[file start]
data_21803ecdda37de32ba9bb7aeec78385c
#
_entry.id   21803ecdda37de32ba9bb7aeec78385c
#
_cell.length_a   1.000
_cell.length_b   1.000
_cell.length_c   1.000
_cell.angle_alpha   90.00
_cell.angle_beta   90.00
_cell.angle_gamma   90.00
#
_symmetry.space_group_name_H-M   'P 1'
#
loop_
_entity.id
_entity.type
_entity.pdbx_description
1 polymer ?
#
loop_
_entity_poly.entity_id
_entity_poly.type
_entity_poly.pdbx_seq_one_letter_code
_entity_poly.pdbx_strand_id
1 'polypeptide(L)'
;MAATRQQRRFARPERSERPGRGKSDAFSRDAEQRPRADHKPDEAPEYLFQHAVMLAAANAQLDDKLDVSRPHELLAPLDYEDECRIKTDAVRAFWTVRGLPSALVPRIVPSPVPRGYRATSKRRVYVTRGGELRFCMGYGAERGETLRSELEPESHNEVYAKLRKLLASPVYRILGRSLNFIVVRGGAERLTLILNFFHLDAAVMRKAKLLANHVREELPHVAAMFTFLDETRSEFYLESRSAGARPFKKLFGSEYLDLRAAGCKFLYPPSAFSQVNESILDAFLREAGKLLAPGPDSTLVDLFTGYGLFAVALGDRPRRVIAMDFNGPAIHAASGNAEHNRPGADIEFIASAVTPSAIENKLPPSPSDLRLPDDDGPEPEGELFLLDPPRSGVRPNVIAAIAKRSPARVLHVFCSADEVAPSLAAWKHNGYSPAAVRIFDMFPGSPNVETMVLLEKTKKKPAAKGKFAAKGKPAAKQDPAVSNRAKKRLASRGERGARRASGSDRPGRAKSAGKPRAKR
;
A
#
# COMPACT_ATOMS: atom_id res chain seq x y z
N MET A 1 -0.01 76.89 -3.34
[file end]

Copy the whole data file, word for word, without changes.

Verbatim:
data_21803ecdda37de32ba9bb7aeec78385c
#
_entry.id   21803ecdda37de32ba9bb7aeec78385c
#
_cell.length_a   1.000
_cell.length_b   1.000
_cell.length_c   1.000
_cell.angle_alpha   90.00
_cell.angle_beta   90.00
_cell.angle_gamma   90.00
#
_symmetry.space_group_name_H-M   'P 1'
#
loop_
_entity.id
_entity.type
_entity.pdbx_description
1 polymer ?
#
loop_
_entity_poly.entity_id
_entity_poly.type
_entity_poly.pdbx_seq_one_letter_code
_entity_poly.pdbx_strand_id
1 'polypeptide(L)'
;MAATRQQRRFARPERSERPGRGKSDAFSRDAEQRPRADHKPDEAPEYLFQHAVMLAAANAQLDDKLDVSRPHELLAPLDYEDECRIKTDAVRAFWTVRGLPSALVPRIVPSPVPRGYRATSKRRVYVTRGGELRFCMGYGAERGETLRSELEPESHNEVYAKLRKLLASPVYRILGRSLNFIVVRGGAERLTLILNFFHLDAAVMRKAKLLANHVREELPHVAAMFTFLDETRSEFYLESRSAGARPFKKLFGSEYLDLRAAGCKFLYPPSAFSQVNESILDAFLREAGKLLAPGPDSTLVDLFTGYGLFAVALGDRPRRVIAMDFNGPAIHAASGNAEHNRPGADIEFIASAVTPSAIENKLPPSPSDLRLPDDDGPEPEGELFLLDPPRSGVRPNVIAAIAKRSPARVLHVFCSADEVAPSLAAWKHNGYSPAAVRIFDMFPGSPNVETMVLLEKTKKKPAAKGKFAAKGKPAAKQDPAVSNRAKKRLASRGERGARRASGSDRPGRAKSAGKPRAKR
;
A
#
# COMPACT_ATOMS: atom_id res chain seq x y z
N MET A 1 -0.01 76.89 -3.34